Authorizations have a form similar to Internet domain names: reading from left to right, the company name is followed by more specific package and function information. For example, net.cassowary.* is an authorization that pertains to any function supplied by the vendor cassowary.net. By default, all Solaris packages are identified by the prefix solaris. Thus, the authorization for changing passwords is identified as solaris.admin.usermgr.pswd rather than the longer com.sun.solaris.admin.usermgr.pswd. Many authorizations are fine-grained, allowing read access but not write access, and vice versa. For example, a Primary Administrator may have the solaris.admin.usermgr.read and solaris.admin.usermgr.write authorizations that allow read and write access, respectively, to user configuration files. However, an SA may be granted the solaris.admin.usermgr.read authorization but not the solaris.admin.usermgr.write authorization, effectively preventing him or her from changing the contents of user configuration files, even if they have read access to the same files. The following examples show some of the common solaris.admin authorizations currently defined:
solaris.admin.fsmgr.:::Mounts and Shares:: solaris.admin.fsmgr.read:::View Mounts and Shares::help=AuthFsmgrRead.html solaris.admin.fsmgr.write:::Mount and Share Files::help=AuthFsmgrWrite.html solaris.admin.logsvc.:::Log Viewer:: solaris.admin.logsvc.purge:::Remove Log Files::help=AuthLogsvcPurge.html solaris.admin.logsvc.read:::View Log Files::help=AuthLogsvcRead.html solaris.admin.logsvc.write:::Manage Log Settings::help=AuthLogsvcWrite.html solaris.admin.serialmgr.:::Serial Port Manager:: solaris.admin.usermgr.:::User Accounts:: solaris.admin.usermgr.pswd:::Change Password::help=AuthUserMgrPswd.html solaris.admin.usermgr.read:::View Users and Roles:: help=AuthUsermgrRead.html solaris.admin.usermgr.write:::Manage Users::help=AuthUsermgrWrite.html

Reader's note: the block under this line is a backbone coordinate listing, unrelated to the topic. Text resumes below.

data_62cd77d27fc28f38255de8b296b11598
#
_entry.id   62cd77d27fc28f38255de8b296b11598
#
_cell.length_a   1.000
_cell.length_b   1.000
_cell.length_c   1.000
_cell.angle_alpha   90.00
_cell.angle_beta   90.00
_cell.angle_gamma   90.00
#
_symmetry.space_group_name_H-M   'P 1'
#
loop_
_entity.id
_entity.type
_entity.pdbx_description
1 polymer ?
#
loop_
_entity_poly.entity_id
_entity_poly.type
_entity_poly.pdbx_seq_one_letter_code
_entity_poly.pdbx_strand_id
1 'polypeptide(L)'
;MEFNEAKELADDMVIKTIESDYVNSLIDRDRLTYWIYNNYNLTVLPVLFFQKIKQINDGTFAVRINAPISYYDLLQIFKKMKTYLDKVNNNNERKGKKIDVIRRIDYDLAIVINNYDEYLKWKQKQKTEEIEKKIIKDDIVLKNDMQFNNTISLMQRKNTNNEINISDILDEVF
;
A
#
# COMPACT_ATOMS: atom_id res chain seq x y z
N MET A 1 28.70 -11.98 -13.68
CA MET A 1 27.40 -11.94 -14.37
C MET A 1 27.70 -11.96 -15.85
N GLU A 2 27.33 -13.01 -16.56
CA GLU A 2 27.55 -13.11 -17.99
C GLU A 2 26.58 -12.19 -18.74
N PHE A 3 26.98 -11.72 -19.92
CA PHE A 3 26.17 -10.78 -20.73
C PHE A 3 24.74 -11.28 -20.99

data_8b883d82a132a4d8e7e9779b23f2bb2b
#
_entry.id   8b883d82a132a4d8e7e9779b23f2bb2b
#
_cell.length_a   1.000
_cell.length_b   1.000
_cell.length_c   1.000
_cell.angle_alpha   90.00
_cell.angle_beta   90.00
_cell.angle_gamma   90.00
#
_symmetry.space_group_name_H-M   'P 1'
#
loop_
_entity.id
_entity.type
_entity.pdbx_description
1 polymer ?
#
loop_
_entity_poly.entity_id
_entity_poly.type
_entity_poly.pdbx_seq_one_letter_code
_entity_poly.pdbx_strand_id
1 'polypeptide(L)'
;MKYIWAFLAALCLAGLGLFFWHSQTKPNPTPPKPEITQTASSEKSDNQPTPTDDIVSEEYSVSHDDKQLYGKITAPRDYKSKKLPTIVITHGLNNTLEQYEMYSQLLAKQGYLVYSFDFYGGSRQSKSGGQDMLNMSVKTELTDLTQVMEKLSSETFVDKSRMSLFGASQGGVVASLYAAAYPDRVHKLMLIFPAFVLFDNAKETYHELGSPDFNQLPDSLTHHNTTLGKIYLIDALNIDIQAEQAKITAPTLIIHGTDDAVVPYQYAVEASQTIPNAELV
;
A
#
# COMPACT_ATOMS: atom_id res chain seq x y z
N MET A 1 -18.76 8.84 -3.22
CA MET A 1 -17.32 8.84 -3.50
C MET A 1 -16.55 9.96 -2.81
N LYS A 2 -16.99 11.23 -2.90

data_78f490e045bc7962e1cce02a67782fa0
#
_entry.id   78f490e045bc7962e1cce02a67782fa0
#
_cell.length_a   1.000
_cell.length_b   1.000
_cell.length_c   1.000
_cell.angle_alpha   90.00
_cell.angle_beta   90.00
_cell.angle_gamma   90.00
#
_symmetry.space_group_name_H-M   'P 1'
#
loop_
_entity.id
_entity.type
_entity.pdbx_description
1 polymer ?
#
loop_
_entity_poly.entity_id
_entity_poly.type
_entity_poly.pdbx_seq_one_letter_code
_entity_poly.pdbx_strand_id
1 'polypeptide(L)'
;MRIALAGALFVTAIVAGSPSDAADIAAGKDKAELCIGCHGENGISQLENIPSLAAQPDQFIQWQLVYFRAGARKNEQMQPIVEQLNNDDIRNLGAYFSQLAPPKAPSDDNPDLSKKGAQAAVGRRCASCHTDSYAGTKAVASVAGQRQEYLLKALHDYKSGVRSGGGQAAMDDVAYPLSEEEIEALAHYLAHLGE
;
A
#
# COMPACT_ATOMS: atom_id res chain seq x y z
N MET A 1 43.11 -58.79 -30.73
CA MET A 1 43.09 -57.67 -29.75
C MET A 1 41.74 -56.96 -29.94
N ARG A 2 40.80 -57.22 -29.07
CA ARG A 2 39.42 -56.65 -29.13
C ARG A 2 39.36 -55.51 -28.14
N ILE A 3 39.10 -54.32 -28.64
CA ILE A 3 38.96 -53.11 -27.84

You can see that several authorizations have been defined for solaris.admin, including file system management (fsmgr), logging system management (logsvc), port management (serialmgr), and user management (userxmgr). The corresponding help files are also listed. An important aspect of authorizations is the capability to transfer permissions to other users by using the grant keyword. Once grant is attached to the end of an authorization string, it enables the delegation of authorizations to other users. For example, the solaris.admin.usermgr.grant authorization, in conjunction with solaris.admin.usermgr.pswd, allows password changing to be performed by a delegated user. How do roles, profiles, and authorizations fit together Figure 11-3 shows the flow of data from authorizations and command definitions, through to the association of authorizations to specific profiles, which are in turn utilized by users who have been assigned various roles. The sense in which RBAC abstracts users from directly using commands and authorizations is shown by the dotted lines in the diagram. In this diagram, it is easy to see how central roles are in systems where profiles for different tasks are well defined.